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Cape Central High Photos

Ken Steinhoff, Cape Girardeau Central High School Class of 1965, was a photographer for The Tiger and The Girardot, and was on the staff of The Capaha Arrow and The Sagamore at Southeast Missouri State University. He worked as a photographer / reporter (among other things) at The Jackson Pioneer and The Southeast Missourian.

Come here to see photos and read stories (mostly true) about coming of age in Southeast Missouri in the 1960s.

Please comment on the articles when you see I have left out a bit of history, forgotten a name or when your memory of a circumstance conflicts with mine. (My mother says her stories have improved now that more and more of the folks who could contradict her have died off.) Your information helps to make this a wonderful archive and may end up in book form.


Backup, Backup, Backup

I’ve had a very frustrating (and expensive) last two days. I’m a pessimist who believes that Murphy wasn’t an only child. I usually have not only a Plan B, but Plans C through E. In fact, a pessimist is someone who is actually DISAPPOINTED when Plan A works.

Optimists, on the other hand, don’t have Plan Bs because they are SURE than Plan A is going to be successful beyond anyone’s dreams.

How do you fight Murphy?

I have about 50% of my data on a pair of external 2-terabyte drives. The drives are mirrored, so the information is duplicated on both drives at the same time. If one fails, then you slap in a replacement and the mirror rebuilds itself.  We used this technology on equipment in our telephone switchroom, and it saved our voicemail system and what we called the “cash register,” the equipment that supported our circulation and classified advertising call centers. There’s no more sinking feeling than seeing the alarm, “Drive Fail>’

On the other hand, there’s a great feeling of satisfaction when you slide in the spare and watch your world – and your job prospects – become infinitely brighter.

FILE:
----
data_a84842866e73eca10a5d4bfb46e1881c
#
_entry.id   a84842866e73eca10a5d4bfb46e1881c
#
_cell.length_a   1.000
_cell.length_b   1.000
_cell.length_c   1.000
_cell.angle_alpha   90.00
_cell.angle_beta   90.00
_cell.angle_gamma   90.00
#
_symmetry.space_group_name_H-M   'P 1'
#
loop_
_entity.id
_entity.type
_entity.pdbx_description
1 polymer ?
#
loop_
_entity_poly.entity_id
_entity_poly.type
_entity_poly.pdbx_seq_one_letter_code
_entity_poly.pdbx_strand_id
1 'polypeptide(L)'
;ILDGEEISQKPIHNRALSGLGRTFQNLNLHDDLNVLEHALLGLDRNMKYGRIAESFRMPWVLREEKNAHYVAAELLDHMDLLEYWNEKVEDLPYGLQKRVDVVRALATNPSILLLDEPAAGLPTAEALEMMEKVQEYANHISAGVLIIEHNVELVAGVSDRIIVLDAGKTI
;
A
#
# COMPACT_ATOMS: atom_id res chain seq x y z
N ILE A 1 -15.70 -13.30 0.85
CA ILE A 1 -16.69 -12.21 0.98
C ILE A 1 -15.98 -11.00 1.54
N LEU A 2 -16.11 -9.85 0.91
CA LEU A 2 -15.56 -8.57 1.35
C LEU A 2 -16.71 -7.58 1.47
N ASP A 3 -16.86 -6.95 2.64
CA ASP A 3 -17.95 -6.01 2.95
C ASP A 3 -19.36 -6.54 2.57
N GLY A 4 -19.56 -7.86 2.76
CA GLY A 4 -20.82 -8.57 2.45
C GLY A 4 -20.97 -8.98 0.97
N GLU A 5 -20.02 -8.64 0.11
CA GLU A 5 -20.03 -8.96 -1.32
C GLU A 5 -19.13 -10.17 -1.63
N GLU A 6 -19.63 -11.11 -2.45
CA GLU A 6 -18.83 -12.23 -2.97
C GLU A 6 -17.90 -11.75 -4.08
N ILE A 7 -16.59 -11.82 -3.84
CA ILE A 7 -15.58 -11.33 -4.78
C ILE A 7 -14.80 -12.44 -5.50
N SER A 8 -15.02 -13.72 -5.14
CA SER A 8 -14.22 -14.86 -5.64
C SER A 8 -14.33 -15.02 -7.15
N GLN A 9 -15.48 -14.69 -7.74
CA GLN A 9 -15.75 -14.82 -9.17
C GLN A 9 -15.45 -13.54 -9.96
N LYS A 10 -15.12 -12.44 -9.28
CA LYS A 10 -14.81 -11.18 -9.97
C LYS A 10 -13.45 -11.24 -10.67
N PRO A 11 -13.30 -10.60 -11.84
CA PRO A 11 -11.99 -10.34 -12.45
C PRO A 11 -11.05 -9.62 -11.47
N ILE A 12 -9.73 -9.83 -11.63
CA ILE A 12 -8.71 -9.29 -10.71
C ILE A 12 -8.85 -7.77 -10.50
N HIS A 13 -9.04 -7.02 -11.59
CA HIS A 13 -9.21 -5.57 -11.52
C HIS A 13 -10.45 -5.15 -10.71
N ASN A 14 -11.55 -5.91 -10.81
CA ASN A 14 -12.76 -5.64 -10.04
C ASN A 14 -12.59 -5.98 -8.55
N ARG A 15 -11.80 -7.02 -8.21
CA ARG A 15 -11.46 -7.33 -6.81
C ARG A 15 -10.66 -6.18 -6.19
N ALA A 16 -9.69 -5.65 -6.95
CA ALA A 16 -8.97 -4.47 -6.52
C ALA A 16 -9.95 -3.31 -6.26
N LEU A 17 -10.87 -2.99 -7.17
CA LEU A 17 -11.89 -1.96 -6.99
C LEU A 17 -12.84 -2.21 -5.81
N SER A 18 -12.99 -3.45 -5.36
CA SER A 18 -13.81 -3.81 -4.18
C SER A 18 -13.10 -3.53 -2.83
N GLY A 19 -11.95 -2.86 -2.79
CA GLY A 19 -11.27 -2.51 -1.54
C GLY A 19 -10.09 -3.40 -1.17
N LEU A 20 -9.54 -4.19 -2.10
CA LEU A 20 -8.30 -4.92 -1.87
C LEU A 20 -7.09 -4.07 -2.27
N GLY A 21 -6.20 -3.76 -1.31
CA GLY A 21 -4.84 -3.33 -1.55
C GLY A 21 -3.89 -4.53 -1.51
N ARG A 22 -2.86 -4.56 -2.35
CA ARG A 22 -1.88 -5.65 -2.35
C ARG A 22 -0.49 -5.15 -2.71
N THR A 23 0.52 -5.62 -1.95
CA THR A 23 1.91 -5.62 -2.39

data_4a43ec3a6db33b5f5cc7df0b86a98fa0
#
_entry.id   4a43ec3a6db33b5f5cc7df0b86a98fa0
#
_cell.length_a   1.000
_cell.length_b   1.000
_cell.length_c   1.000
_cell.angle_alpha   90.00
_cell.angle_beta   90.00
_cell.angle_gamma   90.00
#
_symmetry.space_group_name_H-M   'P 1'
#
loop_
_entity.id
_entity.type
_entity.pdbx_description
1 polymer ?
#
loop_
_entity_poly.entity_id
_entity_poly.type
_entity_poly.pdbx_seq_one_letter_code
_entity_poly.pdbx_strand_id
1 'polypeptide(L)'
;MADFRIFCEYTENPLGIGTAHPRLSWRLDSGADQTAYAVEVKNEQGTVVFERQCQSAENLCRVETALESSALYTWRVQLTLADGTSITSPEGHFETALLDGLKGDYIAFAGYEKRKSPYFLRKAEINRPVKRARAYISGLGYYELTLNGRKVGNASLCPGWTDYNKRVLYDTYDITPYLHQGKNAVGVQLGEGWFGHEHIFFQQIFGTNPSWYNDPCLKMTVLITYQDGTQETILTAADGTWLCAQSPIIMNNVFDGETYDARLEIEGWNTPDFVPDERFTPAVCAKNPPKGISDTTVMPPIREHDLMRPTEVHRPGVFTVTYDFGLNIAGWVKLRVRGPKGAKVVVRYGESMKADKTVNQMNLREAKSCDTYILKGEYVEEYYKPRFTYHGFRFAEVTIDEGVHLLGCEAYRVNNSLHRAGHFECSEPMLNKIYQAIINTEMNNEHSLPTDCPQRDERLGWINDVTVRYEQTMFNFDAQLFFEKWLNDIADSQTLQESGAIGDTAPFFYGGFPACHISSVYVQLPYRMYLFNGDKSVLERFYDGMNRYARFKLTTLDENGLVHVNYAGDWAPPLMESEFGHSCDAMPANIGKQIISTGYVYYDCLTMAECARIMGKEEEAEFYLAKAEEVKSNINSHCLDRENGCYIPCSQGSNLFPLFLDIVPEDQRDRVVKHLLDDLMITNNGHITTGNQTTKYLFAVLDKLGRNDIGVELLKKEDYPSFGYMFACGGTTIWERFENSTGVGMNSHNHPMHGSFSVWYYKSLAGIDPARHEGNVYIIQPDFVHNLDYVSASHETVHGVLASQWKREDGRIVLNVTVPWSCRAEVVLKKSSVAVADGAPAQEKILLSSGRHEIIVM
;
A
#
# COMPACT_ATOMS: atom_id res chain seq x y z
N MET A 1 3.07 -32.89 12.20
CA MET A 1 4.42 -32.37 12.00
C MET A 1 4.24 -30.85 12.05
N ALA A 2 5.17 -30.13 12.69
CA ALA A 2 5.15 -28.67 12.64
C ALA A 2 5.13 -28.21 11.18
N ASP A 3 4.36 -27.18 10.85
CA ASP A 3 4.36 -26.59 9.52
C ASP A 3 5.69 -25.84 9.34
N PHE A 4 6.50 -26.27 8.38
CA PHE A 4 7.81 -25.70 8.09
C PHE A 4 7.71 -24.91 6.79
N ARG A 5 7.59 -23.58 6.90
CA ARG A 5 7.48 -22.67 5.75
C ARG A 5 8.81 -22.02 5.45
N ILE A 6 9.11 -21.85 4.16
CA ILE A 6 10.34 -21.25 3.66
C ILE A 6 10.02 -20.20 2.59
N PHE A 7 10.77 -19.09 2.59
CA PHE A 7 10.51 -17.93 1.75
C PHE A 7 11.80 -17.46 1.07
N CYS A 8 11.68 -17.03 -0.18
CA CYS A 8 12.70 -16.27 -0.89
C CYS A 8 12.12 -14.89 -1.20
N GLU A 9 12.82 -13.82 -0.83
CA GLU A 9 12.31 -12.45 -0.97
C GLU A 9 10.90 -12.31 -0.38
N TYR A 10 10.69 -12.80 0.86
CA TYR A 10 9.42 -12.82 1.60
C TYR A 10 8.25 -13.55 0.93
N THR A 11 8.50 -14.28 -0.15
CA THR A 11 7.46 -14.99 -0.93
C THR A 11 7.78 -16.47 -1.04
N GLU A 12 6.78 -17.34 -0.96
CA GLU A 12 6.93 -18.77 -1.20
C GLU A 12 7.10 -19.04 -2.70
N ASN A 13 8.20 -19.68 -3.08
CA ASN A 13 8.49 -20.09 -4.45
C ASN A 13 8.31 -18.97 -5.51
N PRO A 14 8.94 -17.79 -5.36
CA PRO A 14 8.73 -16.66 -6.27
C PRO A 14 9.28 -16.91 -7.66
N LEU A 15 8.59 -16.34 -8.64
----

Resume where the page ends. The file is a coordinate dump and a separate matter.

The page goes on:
Backblaze puts out the fire in your tummy

To be even safer, I back up the mirrored drives to a second external drive, and I also use on offsite, “cloud” backup system called Backblaze. You can’t beat the deal. It costs five bucks a month and you can back up unlimited amounts of data. (It was an even better deal for me: Son Adam prepaid a year of the service as a Father’s Day gift.)  The advantage to a cloud backup is that it’s not in your house where it can get stolen, flooded or burn up.

I wasn’t their normal customer. I have so much data that it took about four months to upload it all. One it’s there, though, it constantly monitors the files on my computer and sends changes to the cloud almost immediately.

I just signed up to become an affiliate, so if you click on the Backblaze logo above, or this link, I’ll get credit if you sign up for the service.

If you are an optimist, this is a good Plan B. If you are a pessimist, this will probably slot in at about Plan C or D. Five bucks a month is less than some folks spend in Starbucks a day and it’ll let you sleep a lot better.

So, what happened?

Last month, my RAID drives gave me an alarm that one of them had taken a dirt nap. These drives have names. The bad guy was the primary, the good guy was the secondary.

I ordered a replacement drive under warranty. It arrived in a couple of days. I popped it into the slot and watched with satisfaction as the primary synched up to the secondary in about six hours. All was good for about a month. Then, two days ago, the drive in that slot failed again. The vendor had sent me two drives by mistake, so I pulled out the replacement and replaced it with the second drive.

Just before I turned the drive back on, I decided to do a backup on my external drive G. I kicked it off just before going to bed and it finished just about breakfast time. That means the data exists on the secondary, on Drive G and in the cloud with Backblaze.

Life just got uglier

I pushed the new drive in, powered up the enclosure and got an error message that the drive had to be formatted. Format is a scary command. If you screw it up, you’ll wipe out all the data on the drive. To be on the safe side, I removed the good secondary drive, then formatted the primary. I’d never had to do that before, but…